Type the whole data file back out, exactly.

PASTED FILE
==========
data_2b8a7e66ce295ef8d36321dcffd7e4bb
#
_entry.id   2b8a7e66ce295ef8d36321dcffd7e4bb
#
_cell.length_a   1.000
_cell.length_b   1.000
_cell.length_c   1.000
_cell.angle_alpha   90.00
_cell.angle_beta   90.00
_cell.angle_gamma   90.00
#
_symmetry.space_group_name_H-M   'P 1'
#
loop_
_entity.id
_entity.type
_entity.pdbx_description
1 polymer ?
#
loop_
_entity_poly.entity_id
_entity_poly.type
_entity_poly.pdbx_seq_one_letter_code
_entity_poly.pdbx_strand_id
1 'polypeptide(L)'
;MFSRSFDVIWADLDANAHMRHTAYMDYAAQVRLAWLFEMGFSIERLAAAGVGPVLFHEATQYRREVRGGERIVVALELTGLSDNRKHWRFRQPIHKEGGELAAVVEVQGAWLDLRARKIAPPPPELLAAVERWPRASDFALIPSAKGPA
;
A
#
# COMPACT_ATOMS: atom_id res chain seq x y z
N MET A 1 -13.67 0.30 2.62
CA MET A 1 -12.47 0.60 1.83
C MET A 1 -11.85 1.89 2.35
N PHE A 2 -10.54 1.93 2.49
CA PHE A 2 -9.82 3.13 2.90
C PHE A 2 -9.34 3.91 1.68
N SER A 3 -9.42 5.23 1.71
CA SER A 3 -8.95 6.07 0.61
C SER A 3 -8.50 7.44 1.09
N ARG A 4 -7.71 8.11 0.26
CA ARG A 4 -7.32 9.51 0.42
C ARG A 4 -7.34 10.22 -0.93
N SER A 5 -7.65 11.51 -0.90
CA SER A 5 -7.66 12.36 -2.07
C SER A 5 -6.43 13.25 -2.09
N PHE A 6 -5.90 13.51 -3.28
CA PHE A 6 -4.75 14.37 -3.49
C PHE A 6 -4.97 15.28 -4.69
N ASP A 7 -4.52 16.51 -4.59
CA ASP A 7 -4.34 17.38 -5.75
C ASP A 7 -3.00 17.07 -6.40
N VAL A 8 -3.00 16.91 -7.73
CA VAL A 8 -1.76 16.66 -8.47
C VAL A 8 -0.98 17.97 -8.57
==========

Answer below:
data_2b8a7e66ce295ef8d36321dcffd7e4bb
#
_entry.id   2b8a7e66ce295ef8d36321dcffd7e4bb
#
_cell.length_a   1.000
_cell.length_b   1.000
_cell.length_c   1.000
_cell.angle_alpha   90.00
_cell.angle_beta   90.00
_cell.angle_gamma   90.00
#
_symmetry.space_group_name_H-M   'P 1'
#
loop_
_entity.id
_entity.type
_entity.pdbx_description
1 polymer ?
#
loop_
_entity_poly.entity_id
_entity_poly.type
_entity_poly.pdbx_seq_one_letter_code
_entity_poly.pdbx_strand_id
1 'polypeptide(L)'
;MFSRSFDVIWADLDANAHMRHTAYMDYAAQVRLAWLFEMGFSIERLAAAGVGPVLFHEATQYRREVRGGERIVVALELTGLSDNRKHWRFRQPIHKEGGELAAVVEVQGAWLDLRARKIAPPPPELLAAVERWPRASDFALIPSAKGPA
;
A
#
# COMPACT_ATOMS: atom_id res chain seq x y z
N MET A 1 -13.67 0.30 2.62
CA MET A 1 -12.47 0.60 1.83
C MET A 1 -11.85 1.89 2.35
N PHE A 2 -10.54 1.93 2.49
CA PHE A 2 -9.82 3.13 2.90
C PHE A 2 -9.34 3.91 1.68
N SER A 3 -9.42 5.23 1.71
CA SER A 3 -8.95 6.07 0.61
C SER A 3 -8.50 7.44 1.09
N ARG A 4 -7.71 8.11 0.26
CA ARG A 4 -7.32 9.51 0.42
C ARG A 4 -7.34 10.22 -0.93
N SER A 5 -7.65 11.51 -0.90
CA SER A 5 -7.66 12.36 -2.07
C SER A 5 -6.43 13.25 -2.09
N PHE A 6 -5.90 13.51 -3.28
CA PHE A 6 -4.75 14.37 -3.49
C PHE A 6 -4.97 15.28 -4.69
N ASP A 7 -4.52 16.51 -4.59
CA ASP A 7 -4.34 17.38 -5.75
C ASP A 7 -3.00 17.07 -6.40
N VAL A 8 -3.00 16.91 -7.73
CA VAL A 8 -1.76 16.66 -8.47
C VAL A 8 -0.98 17.97 -8.57